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The ups and downs of Steve Sarkisian's first season as an NFL playcaller

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FLOWERY BRANCH, Ga. -- A couple of weeks ago, folks wanted to give Steve Sarkisian a collective pat on the back after the Atlanta Falcons went 11-of-14 on third down and put up 34 points in a home win over the Tampa Bay Buccaneers.

Then, after last week's 9-point outing and 1-for-10 third-down performance in a loss to the Minnesota Vikings, some fans wanted to give the Falcons' offensive coordinator a swift kick in the butt.

Such are the ups and downs of a playcaller, something Sarkisian has grown accustomed to during his first year with the Falcons and first year as an NFL coordinator.

"We're constantly self-evaluating, or at least I am, to try to better ourselves," Sarkisian said. "There's never a moment of relaxation, of feeling, 'We're good,' so everything is just going to be OK and remain status quo. I think we constantly have to keep working at it, and that doesn't change. That's the process that I go through on a weekly basis.

"I don't really try to ride the highs and lows of the season. I try to be consistent. I think that's what's really important."

The Falcons are still trying to find offensive consistency heading into Thursday night's crucial showdown with their NFC South rival, the division-leading New Orleans Saints (9-3). At 7-5, the Falcons don't have much room for error with just four games left as they sit one spot behind Carolina (8-4) for the NFC's final wild-card berth.

To beat the high-scoring Saints (29.4 points per game) and win down the stretch, the Falcons know they have to click on offense with reigning MVP Matt Ryan, receiver Julio Jones and the potent running back tandem of Devonta Freeman and Tevin Coleman leading the way. But despite having all those weapons, along with threats such as Mohamed Sanu, Taylor Gabriel and Austin Hooper, the Falcons find themselves scoring a pedestrian 22.8 points per game after leading the league at 33.8 points per contest a year ago. They've averaged 29.6 points per game in their seven wins and 13.4 points per game in the five losses. And they've converted 21 of 38 red zone opportunities for 55.3 percent, which isn't bad but could be better based on their 61.9 percent conversion rate in 2016.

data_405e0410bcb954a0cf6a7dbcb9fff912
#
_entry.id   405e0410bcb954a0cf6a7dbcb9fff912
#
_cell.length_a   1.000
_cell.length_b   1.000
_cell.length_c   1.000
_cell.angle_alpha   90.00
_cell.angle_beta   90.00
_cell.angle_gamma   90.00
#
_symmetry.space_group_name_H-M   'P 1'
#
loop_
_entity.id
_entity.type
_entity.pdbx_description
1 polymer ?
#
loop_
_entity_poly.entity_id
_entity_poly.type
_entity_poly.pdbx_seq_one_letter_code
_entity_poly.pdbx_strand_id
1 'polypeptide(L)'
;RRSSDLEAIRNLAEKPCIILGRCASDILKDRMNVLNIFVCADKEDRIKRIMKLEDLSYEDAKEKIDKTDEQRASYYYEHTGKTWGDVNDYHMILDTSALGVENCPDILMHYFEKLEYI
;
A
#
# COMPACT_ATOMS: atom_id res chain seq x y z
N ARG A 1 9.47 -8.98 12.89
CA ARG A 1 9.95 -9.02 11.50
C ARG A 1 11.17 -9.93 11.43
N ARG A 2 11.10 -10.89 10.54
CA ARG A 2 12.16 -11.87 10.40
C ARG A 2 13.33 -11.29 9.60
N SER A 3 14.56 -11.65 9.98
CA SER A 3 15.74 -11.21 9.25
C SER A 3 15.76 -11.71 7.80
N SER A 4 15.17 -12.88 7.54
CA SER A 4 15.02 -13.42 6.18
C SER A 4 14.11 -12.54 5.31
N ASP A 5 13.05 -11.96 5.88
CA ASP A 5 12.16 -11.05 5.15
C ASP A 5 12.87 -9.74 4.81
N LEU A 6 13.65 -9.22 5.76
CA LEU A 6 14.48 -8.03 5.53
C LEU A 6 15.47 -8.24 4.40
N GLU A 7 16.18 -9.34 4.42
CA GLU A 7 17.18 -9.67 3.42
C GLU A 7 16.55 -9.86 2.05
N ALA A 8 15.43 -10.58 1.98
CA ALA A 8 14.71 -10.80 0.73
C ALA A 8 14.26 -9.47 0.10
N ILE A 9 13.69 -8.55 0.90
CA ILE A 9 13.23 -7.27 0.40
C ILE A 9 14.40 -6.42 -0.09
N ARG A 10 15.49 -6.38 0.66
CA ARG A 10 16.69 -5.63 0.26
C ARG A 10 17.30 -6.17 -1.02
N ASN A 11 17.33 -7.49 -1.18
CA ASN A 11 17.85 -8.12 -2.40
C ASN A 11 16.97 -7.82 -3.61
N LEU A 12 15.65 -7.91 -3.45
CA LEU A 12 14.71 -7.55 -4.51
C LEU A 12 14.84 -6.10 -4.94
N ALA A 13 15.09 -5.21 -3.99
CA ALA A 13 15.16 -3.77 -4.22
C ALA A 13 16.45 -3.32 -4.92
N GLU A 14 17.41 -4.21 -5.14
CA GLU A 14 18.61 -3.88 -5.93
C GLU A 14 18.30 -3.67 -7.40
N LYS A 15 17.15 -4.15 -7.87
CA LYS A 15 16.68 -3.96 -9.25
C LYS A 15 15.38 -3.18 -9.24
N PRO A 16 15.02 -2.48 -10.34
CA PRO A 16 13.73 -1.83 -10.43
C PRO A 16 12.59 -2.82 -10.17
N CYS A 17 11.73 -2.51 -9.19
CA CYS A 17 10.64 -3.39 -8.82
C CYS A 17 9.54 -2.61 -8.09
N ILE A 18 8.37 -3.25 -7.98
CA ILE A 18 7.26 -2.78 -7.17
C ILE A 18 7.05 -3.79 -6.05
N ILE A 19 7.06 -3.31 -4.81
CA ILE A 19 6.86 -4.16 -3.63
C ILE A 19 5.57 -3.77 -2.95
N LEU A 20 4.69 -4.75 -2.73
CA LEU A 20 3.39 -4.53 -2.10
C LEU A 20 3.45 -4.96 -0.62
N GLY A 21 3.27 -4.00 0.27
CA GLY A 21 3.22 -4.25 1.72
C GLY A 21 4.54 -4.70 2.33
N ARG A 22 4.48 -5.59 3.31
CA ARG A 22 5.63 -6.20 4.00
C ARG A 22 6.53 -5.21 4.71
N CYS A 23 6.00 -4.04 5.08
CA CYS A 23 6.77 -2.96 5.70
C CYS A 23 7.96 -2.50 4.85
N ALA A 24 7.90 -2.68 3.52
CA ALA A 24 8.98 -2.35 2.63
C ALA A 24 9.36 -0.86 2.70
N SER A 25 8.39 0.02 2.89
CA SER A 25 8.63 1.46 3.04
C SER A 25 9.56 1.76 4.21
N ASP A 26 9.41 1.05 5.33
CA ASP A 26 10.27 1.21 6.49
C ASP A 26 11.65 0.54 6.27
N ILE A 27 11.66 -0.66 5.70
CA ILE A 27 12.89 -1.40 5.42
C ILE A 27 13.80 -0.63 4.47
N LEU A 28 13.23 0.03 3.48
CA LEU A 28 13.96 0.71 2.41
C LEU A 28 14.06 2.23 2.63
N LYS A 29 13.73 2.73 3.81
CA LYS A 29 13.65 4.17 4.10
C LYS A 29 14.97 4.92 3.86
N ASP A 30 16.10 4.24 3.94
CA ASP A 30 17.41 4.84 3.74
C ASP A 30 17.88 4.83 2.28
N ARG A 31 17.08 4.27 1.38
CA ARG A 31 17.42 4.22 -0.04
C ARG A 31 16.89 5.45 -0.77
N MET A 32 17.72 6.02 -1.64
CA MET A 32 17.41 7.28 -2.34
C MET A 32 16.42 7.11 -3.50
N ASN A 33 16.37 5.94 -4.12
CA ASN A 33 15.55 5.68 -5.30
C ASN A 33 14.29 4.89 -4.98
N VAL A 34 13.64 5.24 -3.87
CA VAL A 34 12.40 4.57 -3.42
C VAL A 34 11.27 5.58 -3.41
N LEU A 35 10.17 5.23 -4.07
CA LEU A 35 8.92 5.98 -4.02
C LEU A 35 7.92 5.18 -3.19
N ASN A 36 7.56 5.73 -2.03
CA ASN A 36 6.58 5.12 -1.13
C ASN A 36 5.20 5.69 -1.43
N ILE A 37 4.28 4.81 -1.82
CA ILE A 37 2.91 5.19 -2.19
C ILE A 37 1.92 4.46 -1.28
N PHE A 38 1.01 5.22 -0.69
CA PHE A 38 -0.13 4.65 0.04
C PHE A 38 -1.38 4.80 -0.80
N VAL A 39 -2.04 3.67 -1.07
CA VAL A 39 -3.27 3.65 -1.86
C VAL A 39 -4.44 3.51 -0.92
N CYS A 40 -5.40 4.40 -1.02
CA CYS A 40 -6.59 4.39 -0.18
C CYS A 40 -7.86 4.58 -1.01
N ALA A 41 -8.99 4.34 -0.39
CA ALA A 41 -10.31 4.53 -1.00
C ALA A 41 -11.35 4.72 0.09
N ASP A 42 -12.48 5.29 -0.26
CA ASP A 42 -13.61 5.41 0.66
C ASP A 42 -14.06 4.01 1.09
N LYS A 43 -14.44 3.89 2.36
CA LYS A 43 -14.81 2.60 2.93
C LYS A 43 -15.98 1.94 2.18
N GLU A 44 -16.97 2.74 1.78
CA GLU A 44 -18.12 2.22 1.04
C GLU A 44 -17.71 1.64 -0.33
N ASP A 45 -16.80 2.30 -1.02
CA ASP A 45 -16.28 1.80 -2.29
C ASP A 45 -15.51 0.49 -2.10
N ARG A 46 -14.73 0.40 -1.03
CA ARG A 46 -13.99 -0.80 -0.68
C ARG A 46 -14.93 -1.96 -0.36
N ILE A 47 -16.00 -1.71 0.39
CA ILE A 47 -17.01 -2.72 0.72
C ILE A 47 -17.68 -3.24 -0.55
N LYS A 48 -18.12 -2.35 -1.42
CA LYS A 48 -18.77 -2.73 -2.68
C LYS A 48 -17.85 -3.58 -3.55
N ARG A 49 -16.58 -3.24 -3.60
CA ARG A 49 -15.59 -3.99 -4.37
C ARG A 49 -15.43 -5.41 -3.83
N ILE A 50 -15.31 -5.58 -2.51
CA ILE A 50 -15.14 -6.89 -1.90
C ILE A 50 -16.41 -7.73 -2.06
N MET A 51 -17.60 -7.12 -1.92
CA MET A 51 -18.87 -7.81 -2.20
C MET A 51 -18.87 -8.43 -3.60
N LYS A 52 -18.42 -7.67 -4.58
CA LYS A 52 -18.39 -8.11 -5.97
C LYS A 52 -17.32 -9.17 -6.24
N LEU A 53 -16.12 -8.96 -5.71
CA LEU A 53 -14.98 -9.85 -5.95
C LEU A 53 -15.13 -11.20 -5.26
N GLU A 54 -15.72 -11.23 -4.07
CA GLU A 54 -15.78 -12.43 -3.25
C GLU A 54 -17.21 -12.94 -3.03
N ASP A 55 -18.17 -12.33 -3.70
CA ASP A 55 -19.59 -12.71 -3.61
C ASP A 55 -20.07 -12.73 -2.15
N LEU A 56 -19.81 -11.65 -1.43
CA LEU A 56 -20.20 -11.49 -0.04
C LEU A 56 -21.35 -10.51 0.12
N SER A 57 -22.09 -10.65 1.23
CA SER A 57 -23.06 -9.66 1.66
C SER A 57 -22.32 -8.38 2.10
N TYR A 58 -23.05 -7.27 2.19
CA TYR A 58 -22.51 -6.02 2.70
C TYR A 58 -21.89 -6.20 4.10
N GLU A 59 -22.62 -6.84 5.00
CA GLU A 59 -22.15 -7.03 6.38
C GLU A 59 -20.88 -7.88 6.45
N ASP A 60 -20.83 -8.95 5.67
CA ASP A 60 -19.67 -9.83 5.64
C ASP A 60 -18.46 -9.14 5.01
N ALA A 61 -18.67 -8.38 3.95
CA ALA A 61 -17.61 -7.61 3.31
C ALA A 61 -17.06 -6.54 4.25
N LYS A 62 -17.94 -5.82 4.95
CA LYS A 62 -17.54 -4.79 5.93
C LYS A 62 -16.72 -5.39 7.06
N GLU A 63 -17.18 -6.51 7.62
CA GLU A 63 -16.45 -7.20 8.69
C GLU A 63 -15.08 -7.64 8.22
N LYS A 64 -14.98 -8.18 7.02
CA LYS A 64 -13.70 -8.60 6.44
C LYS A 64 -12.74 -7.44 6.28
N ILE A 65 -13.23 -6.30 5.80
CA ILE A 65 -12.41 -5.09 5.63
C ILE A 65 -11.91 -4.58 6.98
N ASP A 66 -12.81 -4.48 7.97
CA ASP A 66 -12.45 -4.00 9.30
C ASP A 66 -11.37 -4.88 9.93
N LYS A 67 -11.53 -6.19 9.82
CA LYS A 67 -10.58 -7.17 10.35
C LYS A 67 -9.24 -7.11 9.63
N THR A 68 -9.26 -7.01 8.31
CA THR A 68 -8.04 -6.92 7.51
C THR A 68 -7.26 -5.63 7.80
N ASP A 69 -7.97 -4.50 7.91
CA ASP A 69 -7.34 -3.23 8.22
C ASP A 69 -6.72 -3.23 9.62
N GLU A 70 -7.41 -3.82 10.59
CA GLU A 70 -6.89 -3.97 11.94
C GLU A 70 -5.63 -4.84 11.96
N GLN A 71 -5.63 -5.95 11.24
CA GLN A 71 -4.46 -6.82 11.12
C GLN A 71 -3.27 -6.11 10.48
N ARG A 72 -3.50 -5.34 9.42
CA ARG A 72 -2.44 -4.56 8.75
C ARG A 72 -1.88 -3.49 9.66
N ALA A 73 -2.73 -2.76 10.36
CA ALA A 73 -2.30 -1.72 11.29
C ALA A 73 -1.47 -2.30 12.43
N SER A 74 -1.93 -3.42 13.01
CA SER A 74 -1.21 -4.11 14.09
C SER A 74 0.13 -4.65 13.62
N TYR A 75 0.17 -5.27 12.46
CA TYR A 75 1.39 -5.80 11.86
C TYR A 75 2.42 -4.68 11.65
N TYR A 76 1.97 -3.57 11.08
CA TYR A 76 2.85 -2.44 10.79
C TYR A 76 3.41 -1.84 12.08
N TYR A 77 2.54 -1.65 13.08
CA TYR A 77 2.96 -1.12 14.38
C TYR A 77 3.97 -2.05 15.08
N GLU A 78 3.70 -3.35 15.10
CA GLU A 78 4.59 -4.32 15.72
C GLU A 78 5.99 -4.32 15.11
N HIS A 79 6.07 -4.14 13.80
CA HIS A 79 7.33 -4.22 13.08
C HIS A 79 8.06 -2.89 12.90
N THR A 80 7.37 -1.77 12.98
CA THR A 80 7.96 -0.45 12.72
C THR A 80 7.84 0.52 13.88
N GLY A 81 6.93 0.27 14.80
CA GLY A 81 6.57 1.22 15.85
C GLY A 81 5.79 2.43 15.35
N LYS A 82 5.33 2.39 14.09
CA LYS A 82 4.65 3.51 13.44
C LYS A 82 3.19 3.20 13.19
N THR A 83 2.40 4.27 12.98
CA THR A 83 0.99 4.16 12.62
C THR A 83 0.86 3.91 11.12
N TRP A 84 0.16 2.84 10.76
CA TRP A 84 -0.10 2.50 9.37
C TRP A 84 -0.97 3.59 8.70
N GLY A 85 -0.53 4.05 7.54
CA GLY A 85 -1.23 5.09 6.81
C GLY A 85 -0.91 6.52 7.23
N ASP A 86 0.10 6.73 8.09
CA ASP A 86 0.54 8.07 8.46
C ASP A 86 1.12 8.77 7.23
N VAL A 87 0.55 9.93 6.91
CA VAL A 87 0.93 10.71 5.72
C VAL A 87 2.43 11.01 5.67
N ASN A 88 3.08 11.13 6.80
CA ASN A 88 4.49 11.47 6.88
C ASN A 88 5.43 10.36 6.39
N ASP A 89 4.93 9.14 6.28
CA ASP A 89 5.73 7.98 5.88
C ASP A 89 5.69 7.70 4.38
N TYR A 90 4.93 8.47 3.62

The coaches and players refuse to reflect on last year in comparing the statistics, but the reality is the offense hasn't been as high-powered as it was last season.

Some would say it has to do with Kyle Shanahan, now the San Francisco 49ers' head coach, no longer calling the plays, despite the criticism of Shanahan's Super Bowl showing. Some would say preseason injuries to Jones (toe surgery) and Gabriel (lower leg) kept them from being in concert with Ryan to start this season. Some would say the 19 drops by Ryan's targets have been the most significant factor. Some would say the offensive line hasn't done its part, although the Falcons have made the most out of what has been tabbed an "average" group by experts who played the position. Some would say the run-pass balance was missing during a three-game slide. And some would say Ryan's throws have been off at times, although he went through a three-game stretch -- and winning streak -- where he completed 70 percent of his passes or better.

But most of the finger-pointing typically is directed, if not at the head coach, at the playcaller, as Sarkisian freely acknowledged. Of course, not every play call has worked. He probably has visions of that jet sweep to Gabriel on fourth-and-goal in a loss at New England still dancing in his head. Things got much better in short-yardage situations when Sarkisian installed the heavy package featuring talented defensive tackle Dontari Poe.